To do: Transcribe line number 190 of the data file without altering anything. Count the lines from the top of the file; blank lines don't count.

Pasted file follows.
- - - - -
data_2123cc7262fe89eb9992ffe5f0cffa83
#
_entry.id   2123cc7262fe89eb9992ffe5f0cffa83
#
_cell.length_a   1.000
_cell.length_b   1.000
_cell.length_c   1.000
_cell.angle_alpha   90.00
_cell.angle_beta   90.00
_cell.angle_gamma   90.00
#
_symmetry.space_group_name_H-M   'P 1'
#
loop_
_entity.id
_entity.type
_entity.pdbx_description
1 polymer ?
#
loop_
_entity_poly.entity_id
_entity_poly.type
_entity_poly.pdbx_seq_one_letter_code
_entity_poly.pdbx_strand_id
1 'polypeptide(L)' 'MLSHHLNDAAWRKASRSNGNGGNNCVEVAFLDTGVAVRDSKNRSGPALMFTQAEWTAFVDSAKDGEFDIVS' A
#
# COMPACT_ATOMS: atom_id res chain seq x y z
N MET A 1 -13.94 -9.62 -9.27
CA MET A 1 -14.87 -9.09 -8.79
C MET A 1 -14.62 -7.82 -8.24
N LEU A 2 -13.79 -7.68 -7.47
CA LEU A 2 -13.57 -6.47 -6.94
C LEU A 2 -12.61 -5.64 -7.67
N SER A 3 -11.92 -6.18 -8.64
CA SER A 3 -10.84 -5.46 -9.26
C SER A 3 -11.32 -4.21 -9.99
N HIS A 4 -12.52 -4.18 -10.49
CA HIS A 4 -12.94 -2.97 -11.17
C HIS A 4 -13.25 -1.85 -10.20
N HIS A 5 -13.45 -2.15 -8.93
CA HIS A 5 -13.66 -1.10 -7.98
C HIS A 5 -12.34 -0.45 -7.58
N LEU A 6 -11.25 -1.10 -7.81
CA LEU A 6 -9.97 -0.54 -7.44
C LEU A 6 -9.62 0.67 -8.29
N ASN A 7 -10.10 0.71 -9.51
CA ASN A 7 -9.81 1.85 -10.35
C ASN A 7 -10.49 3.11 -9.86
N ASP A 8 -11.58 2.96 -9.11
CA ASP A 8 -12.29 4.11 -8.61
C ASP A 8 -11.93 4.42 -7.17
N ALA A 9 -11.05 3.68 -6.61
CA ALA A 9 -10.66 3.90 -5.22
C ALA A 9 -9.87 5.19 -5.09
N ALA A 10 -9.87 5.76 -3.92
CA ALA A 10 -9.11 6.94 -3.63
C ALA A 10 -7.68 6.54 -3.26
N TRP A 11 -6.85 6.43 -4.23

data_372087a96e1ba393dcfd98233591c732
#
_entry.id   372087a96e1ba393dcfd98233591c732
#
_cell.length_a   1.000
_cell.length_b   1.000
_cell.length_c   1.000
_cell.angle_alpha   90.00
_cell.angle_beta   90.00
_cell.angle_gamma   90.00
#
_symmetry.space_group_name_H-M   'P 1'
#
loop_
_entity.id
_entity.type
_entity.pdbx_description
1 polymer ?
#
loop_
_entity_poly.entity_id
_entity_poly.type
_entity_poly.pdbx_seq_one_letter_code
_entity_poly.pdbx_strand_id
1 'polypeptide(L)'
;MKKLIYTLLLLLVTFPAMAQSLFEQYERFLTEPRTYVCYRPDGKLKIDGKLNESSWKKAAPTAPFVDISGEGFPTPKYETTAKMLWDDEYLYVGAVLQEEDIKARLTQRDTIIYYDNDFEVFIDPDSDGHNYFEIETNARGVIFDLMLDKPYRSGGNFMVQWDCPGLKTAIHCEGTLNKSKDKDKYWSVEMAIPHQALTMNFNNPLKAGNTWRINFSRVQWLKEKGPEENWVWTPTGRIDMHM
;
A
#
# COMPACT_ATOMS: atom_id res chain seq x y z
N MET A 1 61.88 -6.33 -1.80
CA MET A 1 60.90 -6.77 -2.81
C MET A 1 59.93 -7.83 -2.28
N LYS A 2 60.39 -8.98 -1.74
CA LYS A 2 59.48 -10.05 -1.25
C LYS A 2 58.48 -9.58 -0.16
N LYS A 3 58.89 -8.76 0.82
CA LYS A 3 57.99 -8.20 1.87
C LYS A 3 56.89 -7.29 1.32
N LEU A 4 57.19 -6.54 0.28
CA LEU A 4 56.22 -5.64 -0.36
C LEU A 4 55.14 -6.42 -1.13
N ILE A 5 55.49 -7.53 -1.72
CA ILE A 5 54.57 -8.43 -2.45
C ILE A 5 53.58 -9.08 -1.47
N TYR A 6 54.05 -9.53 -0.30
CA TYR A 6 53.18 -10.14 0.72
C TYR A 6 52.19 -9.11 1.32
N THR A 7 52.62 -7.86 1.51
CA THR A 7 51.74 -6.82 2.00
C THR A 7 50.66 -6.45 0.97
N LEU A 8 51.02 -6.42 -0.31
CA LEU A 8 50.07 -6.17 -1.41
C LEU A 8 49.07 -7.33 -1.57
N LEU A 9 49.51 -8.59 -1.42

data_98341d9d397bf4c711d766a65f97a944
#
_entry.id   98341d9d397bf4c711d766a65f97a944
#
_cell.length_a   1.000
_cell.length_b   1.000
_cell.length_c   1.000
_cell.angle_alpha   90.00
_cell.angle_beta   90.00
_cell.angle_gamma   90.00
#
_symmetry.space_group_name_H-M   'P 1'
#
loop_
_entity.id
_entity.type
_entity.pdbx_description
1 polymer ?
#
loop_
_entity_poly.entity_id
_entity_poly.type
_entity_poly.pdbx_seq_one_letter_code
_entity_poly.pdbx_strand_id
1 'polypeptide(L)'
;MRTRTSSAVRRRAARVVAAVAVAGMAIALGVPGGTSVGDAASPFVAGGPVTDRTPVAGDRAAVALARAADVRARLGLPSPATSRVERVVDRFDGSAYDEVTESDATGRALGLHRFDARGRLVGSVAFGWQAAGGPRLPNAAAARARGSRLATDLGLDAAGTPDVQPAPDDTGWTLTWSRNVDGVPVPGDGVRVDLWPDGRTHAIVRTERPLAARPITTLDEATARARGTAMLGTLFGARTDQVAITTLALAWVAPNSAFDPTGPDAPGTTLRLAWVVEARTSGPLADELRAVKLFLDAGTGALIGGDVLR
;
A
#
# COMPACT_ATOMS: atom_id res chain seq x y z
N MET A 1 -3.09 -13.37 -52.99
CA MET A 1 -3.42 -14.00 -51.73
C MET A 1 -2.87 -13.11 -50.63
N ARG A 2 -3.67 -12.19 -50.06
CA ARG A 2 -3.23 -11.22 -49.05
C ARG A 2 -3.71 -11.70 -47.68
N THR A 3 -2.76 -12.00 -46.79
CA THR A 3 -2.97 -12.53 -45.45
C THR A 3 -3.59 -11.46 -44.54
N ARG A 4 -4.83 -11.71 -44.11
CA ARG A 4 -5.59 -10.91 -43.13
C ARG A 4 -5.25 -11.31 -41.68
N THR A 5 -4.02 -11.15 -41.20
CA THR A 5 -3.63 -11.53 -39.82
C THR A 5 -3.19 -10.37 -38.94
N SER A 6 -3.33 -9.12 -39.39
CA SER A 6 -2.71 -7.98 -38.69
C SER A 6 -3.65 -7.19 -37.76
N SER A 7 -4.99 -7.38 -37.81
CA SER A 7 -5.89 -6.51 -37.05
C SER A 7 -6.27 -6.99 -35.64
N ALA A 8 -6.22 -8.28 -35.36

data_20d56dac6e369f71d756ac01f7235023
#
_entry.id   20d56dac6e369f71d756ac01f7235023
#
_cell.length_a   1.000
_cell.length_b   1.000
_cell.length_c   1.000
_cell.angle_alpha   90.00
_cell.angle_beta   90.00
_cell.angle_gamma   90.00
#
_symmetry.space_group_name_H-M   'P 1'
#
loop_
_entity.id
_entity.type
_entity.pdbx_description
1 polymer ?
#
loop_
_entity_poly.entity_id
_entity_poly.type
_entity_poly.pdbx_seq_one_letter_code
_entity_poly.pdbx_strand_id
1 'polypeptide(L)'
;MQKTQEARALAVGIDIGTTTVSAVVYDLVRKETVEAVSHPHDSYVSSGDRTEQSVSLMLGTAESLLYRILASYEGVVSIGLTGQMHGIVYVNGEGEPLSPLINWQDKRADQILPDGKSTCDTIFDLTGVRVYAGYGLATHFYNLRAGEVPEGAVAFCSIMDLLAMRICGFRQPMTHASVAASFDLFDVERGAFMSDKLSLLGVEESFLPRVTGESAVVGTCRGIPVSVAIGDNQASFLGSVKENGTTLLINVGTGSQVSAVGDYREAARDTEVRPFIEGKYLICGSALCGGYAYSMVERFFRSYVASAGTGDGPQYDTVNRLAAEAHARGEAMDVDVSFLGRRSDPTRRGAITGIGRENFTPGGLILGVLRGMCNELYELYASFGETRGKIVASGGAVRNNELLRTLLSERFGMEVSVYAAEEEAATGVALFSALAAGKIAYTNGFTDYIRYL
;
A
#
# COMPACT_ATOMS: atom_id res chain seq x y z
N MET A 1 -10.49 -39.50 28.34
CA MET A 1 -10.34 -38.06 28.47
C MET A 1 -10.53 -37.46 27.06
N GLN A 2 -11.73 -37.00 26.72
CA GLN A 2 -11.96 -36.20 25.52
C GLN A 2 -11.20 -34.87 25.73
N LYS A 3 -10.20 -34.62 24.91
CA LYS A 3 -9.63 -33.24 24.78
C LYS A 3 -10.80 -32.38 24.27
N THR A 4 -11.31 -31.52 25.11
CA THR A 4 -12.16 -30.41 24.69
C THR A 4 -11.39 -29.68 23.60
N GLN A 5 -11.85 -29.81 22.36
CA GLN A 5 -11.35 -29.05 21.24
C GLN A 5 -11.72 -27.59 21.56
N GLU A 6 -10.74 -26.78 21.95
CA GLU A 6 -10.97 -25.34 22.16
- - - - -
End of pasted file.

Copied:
1 'polypeptide(L)'